Too Few Practitioners. Will Shared Offices Help?

Over six hundred medical practices have disappeared in the Czech Republic in recent years, half of which have not been replaced. The lack of general practitioners and pediatricians has been an ongoing issue, leaving many children without access to healthcare. While doctors have attempted to find solutions, the issue remains unresolved.

One potential solution is the implementation of shared medical practices. While the idea has been successful in other countries, it has yet to be fully adopted in the Czech Republic. The concept of shared practices involves two or more general practitioners working together and sharing resources to provide patient healthcare services.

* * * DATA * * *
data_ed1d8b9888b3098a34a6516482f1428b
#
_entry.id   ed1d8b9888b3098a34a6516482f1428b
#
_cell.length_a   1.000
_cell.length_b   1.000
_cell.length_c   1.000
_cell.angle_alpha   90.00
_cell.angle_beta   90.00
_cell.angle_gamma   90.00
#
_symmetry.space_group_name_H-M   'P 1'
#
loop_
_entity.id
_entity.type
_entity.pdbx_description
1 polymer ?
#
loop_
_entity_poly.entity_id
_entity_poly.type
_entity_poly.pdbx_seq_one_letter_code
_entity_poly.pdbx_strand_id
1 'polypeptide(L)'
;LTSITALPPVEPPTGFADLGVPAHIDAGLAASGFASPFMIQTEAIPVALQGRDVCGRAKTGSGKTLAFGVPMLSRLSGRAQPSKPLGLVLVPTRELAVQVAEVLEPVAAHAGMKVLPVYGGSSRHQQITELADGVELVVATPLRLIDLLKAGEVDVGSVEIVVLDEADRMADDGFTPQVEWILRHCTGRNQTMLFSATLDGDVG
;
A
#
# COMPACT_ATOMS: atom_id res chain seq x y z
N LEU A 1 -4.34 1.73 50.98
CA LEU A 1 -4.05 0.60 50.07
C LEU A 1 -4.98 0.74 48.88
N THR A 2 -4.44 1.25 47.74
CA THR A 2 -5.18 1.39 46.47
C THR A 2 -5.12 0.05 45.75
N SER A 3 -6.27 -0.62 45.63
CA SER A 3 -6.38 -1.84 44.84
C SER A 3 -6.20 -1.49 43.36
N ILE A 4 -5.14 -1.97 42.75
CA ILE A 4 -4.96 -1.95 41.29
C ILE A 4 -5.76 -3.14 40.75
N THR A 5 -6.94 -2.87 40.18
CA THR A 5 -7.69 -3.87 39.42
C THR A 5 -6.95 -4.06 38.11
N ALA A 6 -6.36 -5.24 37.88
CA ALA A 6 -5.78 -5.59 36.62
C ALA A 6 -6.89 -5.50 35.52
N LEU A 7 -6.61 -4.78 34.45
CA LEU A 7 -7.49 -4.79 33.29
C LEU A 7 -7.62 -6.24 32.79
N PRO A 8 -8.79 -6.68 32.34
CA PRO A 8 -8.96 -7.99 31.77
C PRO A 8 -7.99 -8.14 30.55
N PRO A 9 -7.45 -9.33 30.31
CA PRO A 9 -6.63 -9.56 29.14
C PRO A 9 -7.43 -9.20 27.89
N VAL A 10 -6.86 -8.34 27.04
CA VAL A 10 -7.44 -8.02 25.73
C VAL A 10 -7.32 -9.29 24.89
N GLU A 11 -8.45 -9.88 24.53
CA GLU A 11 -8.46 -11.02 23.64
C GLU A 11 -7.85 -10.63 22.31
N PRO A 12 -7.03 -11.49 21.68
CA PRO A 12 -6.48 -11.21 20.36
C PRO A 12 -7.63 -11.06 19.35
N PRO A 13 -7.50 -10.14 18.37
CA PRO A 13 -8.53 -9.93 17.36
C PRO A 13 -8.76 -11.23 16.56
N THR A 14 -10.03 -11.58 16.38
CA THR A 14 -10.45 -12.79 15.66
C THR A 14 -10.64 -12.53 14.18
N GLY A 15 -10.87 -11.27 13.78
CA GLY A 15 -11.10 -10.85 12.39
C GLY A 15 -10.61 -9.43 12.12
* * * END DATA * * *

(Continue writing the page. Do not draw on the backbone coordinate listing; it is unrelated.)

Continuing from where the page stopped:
In addition to shared practices, retired doctors and mothers on maternity leave are being called upon to help ease the shortage of doctors. Though this may be a temporary solution, it can provide some relief for patients needing medical care.

However, the implementation of shared practices and the recruitment of retired doctors and mothers have their challenges. The increased costs of operating a shared practice could be an issue, and it may take some time to develop a system that can effectively utilize retired doctors and mothers.

Despite these challenges, the benefits of shared practices are evident. They can increase the availability of healthcare services, especially during peak hours, and provide more flexible hours for doctors. The funds from the government could also be allocated to a special fund designated for primary care, which includes general practitioners for adults, pediatricians, and gynecologists.

The government must work with insurance companies to provide incentives and support for shared practices. The creation of a fund to finance primary care and the recruitment of retired doctors and mothers are some potential solutions to the shortage of doctors in the Czech Republic.